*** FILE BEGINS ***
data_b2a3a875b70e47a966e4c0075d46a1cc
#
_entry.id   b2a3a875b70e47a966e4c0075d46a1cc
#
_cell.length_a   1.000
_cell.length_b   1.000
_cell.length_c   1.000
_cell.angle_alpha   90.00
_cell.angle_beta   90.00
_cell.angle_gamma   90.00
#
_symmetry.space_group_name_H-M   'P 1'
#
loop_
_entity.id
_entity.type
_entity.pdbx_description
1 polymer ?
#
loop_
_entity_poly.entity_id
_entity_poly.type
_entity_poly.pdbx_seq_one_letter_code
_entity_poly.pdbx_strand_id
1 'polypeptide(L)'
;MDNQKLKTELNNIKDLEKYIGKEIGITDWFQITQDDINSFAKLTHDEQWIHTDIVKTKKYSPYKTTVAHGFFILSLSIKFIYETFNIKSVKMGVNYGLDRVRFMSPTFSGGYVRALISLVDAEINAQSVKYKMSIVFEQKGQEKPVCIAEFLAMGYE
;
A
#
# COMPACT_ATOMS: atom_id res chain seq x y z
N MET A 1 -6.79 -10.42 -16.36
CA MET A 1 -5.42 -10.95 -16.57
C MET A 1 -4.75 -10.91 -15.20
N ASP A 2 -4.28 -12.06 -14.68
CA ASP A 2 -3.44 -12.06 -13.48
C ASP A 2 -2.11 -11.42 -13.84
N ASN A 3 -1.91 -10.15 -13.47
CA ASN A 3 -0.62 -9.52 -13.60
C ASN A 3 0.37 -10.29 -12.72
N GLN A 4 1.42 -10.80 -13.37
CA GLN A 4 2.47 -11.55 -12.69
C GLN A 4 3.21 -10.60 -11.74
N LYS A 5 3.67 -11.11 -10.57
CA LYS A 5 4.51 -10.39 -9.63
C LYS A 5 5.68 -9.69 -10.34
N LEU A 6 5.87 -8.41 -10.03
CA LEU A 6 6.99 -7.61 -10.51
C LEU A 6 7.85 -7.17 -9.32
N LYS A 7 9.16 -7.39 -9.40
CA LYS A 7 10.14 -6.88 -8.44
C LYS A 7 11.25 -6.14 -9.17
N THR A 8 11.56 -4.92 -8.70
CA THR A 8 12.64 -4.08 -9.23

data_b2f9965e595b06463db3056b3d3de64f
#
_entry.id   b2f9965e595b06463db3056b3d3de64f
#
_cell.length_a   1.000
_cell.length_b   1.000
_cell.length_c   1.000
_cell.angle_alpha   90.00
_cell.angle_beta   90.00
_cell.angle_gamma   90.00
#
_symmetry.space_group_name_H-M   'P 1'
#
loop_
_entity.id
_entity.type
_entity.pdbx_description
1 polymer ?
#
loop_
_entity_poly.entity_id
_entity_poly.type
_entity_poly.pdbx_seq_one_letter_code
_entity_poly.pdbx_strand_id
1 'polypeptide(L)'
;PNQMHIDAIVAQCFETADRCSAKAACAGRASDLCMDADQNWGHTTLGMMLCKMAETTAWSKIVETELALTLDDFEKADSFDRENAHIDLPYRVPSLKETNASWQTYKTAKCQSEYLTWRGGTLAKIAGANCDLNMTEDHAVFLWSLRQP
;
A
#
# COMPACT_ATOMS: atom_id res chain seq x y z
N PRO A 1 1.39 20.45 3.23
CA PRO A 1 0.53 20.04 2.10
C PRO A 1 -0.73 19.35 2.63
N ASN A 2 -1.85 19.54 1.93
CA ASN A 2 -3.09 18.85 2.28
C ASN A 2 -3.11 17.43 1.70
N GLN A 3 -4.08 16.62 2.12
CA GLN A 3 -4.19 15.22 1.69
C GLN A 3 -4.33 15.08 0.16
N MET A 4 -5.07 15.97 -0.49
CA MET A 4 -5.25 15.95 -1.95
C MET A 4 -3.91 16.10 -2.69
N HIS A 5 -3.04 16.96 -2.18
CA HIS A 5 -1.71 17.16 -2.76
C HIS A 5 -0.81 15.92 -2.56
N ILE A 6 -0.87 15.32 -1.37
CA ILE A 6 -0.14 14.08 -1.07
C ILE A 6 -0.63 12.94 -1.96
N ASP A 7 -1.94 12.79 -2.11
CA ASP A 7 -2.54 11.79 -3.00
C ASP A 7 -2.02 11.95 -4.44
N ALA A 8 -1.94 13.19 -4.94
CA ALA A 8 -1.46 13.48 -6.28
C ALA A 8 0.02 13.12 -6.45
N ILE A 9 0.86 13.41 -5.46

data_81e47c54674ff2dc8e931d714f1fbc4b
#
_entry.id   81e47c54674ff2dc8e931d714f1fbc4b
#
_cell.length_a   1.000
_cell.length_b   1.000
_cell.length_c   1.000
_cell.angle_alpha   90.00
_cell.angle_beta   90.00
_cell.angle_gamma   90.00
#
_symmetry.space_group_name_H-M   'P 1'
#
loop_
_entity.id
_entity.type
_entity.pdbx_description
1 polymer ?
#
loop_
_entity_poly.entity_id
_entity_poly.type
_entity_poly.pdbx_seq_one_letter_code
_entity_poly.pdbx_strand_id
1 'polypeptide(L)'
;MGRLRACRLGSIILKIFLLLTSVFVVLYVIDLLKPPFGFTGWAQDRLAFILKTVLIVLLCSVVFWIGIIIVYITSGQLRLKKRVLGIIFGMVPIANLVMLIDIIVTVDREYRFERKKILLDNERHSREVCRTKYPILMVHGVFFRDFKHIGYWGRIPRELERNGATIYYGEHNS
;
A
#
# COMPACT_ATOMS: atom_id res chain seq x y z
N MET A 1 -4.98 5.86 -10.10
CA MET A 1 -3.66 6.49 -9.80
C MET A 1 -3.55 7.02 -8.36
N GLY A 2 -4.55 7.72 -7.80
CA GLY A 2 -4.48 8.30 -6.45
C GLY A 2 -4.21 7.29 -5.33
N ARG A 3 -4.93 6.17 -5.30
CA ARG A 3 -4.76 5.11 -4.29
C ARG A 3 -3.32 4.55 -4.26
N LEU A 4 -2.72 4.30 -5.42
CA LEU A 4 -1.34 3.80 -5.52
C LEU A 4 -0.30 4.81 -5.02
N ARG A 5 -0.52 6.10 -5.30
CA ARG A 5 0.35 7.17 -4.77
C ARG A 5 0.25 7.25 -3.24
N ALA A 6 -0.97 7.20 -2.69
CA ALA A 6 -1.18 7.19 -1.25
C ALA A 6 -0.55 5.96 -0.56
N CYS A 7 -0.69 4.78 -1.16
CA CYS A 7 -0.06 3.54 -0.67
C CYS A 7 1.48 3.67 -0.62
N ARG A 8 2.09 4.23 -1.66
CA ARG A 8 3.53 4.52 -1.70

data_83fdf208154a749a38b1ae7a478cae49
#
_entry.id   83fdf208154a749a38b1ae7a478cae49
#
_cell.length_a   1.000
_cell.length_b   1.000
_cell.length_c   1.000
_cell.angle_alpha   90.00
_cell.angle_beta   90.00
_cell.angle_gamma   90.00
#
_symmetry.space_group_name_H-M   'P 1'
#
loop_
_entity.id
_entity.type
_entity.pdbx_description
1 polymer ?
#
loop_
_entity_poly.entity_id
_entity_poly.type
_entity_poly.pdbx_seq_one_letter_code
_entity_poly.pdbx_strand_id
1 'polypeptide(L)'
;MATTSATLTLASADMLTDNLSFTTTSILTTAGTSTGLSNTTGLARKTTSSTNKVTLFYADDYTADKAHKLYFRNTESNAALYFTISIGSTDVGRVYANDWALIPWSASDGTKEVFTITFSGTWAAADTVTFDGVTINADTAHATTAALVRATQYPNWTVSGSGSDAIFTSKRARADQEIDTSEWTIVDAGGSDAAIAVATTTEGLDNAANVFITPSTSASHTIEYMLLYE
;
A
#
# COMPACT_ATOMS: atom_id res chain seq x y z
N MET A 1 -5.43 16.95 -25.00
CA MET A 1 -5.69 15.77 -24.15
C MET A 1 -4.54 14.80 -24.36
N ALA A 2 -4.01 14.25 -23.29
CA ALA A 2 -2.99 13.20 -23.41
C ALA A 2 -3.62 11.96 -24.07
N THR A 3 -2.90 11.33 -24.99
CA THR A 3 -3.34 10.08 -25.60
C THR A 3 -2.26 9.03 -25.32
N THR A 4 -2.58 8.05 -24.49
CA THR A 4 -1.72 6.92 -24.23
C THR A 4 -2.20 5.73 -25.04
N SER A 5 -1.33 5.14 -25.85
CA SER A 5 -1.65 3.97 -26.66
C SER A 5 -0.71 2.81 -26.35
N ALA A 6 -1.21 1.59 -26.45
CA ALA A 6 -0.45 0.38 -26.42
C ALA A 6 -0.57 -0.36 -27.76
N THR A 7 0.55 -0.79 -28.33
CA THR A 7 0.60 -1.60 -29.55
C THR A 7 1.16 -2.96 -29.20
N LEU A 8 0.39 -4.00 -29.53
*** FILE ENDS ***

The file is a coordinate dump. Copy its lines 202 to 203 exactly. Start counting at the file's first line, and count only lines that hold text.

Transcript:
CA THR A 4 -1.72 6.92 -24.23
C THR A 4 -2.20 5.73 -25.04